spontaneity and control
Some artists who come to my workshops are perplexed when I encourage them to leave their paintings open-ended an in flux until fairly late in the process. They are accustomed to working toward a fairly clear idea from the time they begin a painting, and my process-oriented approach feels a lot like just mucking around to them. Some others are in the opposite corner, finding it difficult to commit to anything beyond making interesting colors and textures.
It's indeed a challenge to find a balance of spontaneity and control in a painting. Both are important--experimenting, allowing things to happen with the paint that will create rich color and texture. Then, with full respect for the playful and spontaneous energy of the work, pushing further for structure, emotional depth and personal meaning. Without the spontaneity, the work can be stilted and constricted--the subconscious potential of the artist's creativity repressed. Without the control and intent, abstraction can become generic, derivative, weak in composition. Perhaps most importantly, it won't satisfy the artist's own deep drive and desire for personal meaning and growth if it lacks the underpinnings of intent and conscious exploration.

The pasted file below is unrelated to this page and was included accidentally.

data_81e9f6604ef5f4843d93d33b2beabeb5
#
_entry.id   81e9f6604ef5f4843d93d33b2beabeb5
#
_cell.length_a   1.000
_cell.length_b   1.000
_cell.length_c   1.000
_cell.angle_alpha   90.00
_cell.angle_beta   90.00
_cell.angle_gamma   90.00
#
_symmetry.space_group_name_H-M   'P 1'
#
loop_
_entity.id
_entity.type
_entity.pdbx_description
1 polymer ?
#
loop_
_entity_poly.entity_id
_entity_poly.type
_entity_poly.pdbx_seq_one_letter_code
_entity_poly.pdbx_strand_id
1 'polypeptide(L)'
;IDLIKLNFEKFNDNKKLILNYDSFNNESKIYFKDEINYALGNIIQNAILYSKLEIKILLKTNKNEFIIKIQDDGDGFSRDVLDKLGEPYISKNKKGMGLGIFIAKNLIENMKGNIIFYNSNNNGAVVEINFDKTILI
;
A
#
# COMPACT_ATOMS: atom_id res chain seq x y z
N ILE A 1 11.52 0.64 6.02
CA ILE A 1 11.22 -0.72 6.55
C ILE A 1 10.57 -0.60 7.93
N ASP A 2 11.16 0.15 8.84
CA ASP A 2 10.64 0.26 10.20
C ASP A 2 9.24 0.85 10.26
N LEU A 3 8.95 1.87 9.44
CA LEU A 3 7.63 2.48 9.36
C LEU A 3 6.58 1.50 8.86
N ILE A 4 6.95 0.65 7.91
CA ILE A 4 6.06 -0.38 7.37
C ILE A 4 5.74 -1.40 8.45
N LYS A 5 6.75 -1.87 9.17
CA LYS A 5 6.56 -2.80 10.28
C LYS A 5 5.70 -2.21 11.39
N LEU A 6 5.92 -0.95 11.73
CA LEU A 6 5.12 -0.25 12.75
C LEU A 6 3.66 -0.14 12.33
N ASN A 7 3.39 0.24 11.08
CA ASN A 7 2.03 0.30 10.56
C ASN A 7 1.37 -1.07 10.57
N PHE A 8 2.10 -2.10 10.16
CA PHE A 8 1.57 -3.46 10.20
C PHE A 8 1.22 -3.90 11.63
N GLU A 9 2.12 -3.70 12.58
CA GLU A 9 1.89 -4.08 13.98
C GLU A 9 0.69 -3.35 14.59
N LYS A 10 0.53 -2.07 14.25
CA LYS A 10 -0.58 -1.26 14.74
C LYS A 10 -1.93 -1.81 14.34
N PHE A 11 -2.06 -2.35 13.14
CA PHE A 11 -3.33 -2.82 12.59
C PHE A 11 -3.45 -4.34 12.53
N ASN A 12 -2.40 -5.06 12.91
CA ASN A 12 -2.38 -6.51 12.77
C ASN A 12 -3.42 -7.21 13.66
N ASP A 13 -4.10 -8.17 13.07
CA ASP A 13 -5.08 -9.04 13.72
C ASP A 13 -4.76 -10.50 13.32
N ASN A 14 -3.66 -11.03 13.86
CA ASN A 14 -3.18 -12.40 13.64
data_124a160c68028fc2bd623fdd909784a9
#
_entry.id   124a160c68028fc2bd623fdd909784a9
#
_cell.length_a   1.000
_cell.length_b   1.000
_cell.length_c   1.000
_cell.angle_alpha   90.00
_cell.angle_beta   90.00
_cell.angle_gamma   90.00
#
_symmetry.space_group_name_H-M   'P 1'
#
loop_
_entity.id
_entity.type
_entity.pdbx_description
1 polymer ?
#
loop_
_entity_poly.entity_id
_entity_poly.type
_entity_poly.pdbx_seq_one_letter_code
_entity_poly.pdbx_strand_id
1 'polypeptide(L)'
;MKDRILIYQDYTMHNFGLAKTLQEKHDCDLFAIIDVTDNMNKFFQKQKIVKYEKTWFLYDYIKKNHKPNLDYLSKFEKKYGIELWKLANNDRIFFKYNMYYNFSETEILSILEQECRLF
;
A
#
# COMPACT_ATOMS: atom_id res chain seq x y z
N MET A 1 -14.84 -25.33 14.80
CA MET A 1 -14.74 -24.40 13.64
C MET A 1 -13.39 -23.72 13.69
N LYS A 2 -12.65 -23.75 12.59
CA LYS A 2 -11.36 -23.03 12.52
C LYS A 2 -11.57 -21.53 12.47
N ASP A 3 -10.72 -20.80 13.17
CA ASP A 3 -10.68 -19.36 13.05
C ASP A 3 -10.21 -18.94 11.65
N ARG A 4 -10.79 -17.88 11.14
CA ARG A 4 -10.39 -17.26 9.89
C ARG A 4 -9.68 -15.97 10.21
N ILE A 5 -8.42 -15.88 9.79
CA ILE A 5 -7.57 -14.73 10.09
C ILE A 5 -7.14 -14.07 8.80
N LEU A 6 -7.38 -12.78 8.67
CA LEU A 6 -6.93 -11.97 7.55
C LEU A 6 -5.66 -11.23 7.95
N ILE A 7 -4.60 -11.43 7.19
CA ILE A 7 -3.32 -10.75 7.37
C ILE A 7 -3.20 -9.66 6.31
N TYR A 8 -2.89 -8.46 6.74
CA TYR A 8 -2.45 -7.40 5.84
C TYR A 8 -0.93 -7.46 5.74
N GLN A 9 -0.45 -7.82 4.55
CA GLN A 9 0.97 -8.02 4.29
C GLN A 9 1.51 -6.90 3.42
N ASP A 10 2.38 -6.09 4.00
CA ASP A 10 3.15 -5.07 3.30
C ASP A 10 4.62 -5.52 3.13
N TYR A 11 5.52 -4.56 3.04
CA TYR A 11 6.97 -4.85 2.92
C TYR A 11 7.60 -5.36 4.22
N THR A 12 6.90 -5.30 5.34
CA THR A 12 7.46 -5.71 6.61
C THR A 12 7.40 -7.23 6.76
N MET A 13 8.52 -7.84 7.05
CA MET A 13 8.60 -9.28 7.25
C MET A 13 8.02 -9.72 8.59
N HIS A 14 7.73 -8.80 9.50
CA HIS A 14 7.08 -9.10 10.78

For me, integrating these seeming opposites is the work of a lifetime. I've been engaged in this challenge in my studio for years, and it will keep me going from here on. Maybe the reason I'm so intrigued by this balance is because of its implications for dealing with life in the bigger picture. How to stay loose, open to possibilities, playful in the best and most creative sense. Aware that there is no such thing as absolute control. But at the same time, being conscious, aware of intention, direction and meaning.
The painting above, Veil (Gray and Purple) 14"x11", 2012, is part of a series of paintings that explore layers of color and texture with underlying structure.